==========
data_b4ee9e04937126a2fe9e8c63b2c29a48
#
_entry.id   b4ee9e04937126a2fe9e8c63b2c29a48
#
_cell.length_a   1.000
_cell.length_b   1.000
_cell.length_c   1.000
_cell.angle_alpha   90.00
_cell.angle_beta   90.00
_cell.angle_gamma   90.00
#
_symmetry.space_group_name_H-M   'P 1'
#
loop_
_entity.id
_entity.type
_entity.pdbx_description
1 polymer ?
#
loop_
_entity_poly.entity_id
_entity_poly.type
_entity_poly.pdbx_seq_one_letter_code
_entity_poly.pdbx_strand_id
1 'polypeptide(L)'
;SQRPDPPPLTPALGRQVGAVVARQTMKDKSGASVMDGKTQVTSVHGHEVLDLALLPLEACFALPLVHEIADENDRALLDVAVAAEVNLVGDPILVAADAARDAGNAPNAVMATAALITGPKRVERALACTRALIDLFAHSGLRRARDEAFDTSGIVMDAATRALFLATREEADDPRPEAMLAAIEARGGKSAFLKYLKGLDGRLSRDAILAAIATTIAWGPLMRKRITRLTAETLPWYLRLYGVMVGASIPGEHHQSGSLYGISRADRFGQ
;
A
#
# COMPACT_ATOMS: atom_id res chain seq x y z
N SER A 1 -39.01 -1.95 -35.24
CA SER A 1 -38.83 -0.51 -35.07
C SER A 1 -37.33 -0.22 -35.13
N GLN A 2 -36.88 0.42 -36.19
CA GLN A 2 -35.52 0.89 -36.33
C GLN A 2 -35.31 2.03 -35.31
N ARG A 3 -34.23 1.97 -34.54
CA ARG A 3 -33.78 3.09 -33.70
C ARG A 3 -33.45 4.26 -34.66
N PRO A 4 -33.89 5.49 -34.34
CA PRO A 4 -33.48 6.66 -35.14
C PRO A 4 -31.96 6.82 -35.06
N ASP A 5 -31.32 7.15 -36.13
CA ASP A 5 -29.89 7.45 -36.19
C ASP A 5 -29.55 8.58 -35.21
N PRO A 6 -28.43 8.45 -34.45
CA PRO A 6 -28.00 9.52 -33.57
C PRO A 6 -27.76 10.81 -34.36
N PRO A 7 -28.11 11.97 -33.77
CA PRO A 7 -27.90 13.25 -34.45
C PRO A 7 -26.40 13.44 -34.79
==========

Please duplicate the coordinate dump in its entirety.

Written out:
data_b4ee9e04937126a2fe9e8c63b2c29a48
#
_entry.id   b4ee9e04937126a2fe9e8c63b2c29a48
#
_cell.length_a   1.000
_cell.length_b   1.000
_cell.length_c   1.000
_cell.angle_alpha   90.00
_cell.angle_beta   90.00
_cell.angle_gamma   90.00
#
_symmetry.space_group_name_H-M   'P 1'
#
loop_
_entity.id
_entity.type
_entity.pdbx_description
1 polymer ?
#
loop_
_entity_poly.entity_id
_entity_poly.type
_entity_poly.pdbx_seq_one_letter_code
_entity_poly.pdbx_strand_id
1 'polypeptide(L)'
;SQRPDPPPLTPALGRQVGAVVARQTMKDKSGASVMDGKTQVTSVHGHEVLDLALLPLEACFALPLVHEIADENDRALLDVAVAAEVNLVGDPILVAADAARDAGNAPNAVMATAALITGPKRVERALACTRALIDLFAHSGLRRARDEAFDTSGIVMDAATRALFLATREEADDPRPEAMLAAIEARGGKSAFLKYLKGLDGRLSRDAILAAIATTIAWGPLMRKRITRLTAETLPWYLRLYGVMVGASIPGEHHQSGSLYGISRADRFGQ
;
A
#
# COMPACT_ATOMS: atom_id res chain seq x y z
N SER A 1 -39.01 -1.95 -35.24
CA SER A 1 -38.83 -0.51 -35.07
C SER A 1 -37.33 -0.22 -35.13
N GLN A 2 -36.88 0.42 -36.19
CA GLN A 2 -35.52 0.89 -36.33
C GLN A 2 -35.31 2.03 -35.31
N ARG A 3 -34.23 1.97 -34.54
CA ARG A 3 -33.78 3.09 -33.70
C ARG A 3 -33.45 4.26 -34.66
N PRO A 4 -33.89 5.49 -34.34
CA PRO A 4 -33.48 6.66 -35.14
C PRO A 4 -31.96 6.82 -35.06
N ASP A 5 -31.32 7.15 -36.13
CA ASP A 5 -29.89 7.45 -36.19
C ASP A 5 -29.55 8.58 -35.21
N PRO A 6 -28.43 8.45 -34.45
CA PRO A 6 -28.00 9.52 -33.57
C PRO A 6 -27.76 10.81 -34.36
N PRO A 7 -28.11 11.97 -33.77
CA PRO A 7 -27.90 13.25 -34.45
C PRO A 7 -26.40 13.44 -34.79